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Underwater reflection photography


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#1 jefdriesen

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Posted 10 June 2014 - 12:14 PM

Hi,

I have been experimenting with some creative model photography in the pool. One of the things we tried, was to shoot some nice reflections near the surface. With the right angle and a calm surface, it wasn't too difficult to capture a basic reflection. So far no problem, except that all my attempts have an area where you can still see through the surface, instead of the desired reflection. How do you get a full reflection over the entire photo? Is this effect maybe due to the fisheye lens I'm using? Does anyone have suggestions to reduce or even get rid of this effect?

 

DSC_6744.JPG
Nikon D7000, Tokina 10-17mm lens @10mm, ISO 100, 1/320, f/14. Two YS-110 strobes, one positioned above the surface and one below.

Jef


Nikon D7000 - Nikon AF-D 60mm - Tokina 10-17mm - Hugyfot housing - 2x Sea & Sea YS-110 optically triggered

#2 Tom_Kline

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Posted 10 June 2014 - 01:42 PM

You are looking through Snell's window. http://en.wikipedia..../Snell's_window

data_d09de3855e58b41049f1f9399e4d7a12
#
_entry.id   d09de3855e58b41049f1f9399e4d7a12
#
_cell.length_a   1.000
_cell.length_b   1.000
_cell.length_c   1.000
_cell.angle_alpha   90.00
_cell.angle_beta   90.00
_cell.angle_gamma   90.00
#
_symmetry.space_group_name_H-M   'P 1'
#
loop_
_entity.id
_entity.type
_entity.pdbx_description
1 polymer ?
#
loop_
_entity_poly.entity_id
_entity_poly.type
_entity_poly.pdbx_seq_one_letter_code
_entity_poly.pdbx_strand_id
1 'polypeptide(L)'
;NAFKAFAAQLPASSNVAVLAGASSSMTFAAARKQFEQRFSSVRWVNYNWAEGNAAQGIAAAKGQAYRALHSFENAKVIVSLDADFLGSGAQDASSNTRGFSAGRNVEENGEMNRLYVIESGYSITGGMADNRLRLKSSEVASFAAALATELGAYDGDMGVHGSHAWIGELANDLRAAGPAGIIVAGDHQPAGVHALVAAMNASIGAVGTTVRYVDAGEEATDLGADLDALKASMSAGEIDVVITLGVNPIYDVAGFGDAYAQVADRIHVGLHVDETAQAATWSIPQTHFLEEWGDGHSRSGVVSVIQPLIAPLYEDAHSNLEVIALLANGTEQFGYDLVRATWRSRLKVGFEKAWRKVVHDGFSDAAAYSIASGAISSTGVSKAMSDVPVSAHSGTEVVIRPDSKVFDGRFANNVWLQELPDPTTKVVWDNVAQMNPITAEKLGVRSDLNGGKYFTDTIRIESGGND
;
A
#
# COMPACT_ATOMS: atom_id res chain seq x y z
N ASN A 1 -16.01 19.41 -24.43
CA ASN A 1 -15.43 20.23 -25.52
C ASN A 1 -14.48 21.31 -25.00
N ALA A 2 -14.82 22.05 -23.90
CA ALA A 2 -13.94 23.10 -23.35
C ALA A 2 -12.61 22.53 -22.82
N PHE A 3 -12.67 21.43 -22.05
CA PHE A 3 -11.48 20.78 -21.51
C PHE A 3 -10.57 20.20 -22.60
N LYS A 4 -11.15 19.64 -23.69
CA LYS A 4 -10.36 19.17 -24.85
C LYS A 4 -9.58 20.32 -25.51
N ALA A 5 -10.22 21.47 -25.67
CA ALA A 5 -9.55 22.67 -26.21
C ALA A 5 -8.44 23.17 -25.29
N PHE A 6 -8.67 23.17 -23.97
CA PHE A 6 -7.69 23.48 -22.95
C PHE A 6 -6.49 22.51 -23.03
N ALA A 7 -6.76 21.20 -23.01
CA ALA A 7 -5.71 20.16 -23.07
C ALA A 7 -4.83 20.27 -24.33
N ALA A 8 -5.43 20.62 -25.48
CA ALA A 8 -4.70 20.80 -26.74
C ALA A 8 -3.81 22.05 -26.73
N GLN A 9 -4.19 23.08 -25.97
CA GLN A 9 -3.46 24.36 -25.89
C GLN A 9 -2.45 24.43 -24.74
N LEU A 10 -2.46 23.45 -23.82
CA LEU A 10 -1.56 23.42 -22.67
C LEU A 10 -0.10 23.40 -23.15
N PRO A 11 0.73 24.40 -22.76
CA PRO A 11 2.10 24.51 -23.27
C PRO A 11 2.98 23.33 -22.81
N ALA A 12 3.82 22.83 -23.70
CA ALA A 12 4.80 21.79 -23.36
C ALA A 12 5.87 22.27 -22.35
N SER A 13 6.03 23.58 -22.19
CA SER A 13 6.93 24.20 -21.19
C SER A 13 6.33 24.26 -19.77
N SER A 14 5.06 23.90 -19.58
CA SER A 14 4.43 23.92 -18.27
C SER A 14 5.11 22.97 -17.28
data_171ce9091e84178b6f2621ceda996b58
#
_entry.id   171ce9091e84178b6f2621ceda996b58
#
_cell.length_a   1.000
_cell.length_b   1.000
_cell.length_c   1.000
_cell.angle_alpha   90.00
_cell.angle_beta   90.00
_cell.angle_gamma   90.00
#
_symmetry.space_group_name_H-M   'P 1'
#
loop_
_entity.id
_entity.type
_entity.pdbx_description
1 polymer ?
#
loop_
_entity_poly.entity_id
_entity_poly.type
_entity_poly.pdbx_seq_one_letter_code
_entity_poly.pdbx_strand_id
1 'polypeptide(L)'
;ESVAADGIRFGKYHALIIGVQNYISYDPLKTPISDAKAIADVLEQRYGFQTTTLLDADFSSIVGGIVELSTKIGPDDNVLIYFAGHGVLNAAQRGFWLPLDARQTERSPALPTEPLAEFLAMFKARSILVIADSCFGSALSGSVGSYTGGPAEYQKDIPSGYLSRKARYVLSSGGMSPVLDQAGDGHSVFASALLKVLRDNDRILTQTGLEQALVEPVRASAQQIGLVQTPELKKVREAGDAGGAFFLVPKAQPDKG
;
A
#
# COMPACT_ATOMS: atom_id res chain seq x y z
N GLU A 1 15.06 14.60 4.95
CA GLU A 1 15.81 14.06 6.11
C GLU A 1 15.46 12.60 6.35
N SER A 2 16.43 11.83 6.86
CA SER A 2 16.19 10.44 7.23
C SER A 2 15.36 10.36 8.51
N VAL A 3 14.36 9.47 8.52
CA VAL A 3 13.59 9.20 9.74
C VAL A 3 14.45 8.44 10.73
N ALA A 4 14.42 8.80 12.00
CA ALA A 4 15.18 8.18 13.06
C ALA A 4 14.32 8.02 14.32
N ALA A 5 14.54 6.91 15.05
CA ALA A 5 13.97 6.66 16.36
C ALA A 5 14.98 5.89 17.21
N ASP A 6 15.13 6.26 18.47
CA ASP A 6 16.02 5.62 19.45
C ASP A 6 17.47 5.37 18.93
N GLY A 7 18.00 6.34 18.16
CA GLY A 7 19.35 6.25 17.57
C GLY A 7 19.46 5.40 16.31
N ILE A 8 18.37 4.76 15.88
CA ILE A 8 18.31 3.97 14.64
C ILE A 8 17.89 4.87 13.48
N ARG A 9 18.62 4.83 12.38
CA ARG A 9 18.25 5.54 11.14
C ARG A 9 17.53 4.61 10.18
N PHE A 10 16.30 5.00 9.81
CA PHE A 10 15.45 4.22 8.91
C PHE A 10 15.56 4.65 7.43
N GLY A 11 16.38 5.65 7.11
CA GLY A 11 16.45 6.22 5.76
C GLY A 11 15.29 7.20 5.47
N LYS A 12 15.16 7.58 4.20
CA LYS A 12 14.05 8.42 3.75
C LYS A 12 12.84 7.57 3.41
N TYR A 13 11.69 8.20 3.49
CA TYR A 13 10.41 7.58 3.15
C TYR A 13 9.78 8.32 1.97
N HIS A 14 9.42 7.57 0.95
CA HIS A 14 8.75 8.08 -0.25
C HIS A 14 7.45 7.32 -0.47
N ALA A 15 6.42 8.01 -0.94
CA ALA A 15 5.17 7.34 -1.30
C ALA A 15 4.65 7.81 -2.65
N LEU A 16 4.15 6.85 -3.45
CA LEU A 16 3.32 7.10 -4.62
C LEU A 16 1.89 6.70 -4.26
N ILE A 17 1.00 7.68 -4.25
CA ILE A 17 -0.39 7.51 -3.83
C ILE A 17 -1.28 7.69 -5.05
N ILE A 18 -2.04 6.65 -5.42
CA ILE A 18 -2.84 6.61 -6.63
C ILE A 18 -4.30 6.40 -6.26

Avoid getting too much of the surface (looking upward) in the shot to not get this effect.

Tom


Edited by Tom_Kline, 10 June 2014 - 01:44 PM.

Thomas C. Kline, Jr., Ph. D.
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Canon EOS-1Ds MkII and MkIII and Nikon D1X, D2X, D2H cameras. Lens focal lengths ranging from 8 to 180mm for UW use. Seacam housings and remote control gear. Seacam 150D and 250D, Sea&Sea YS250, and Inon Z220 strobes.
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#3 tdpriest

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Posted 11 June 2014 - 03:12 AM

It's one situation in which a lens with a ninety-degree field of view is better than a fisheye; otherwise you need to control the background that is visible in Snell's window: turning off any lights and shooting with a small aperture, framing the sky outside...

 

 



#4 jefdriesen

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Posted 11 June 2014 - 03:59 AM

Avoid getting too much of the surface (looking upward) in the shot to not get this effect.

 

So that means trying to stay even more parallel to the surface. I'm not sure if that will be possible in practice. I was already so close to the surface, that with the camera in portrait direction, I already had to be careful not to breach the surface with the large domeport and accidentally turn it into a half-half shot.

 

It's one situation in which a lens with a ninety-degree field of view is better than a fisheye

 

If the large field of view of the fisheye lens (180 degrees) is to blame, then I should get a better result if I had used the Tokina at the 17mm end (100 degrees), right? Would it be a good idea to use a 1.4x teleconverter to reduce the field of view?

 

otherwise you need to control the background that is visible in Snell's window: turning off any lights and shooting with a small aperture, framing the sky outside...

 

That will only underexpose (darken) the sky (or in my case the roof of the swimming pool) that is visible through Snell's window. It will not make it reflective.


Nikon D7000 - Nikon AF-D 60mm - Tokina 10-17mm - Hugyfot housing - 2x Sea & Sea YS-110 optically triggered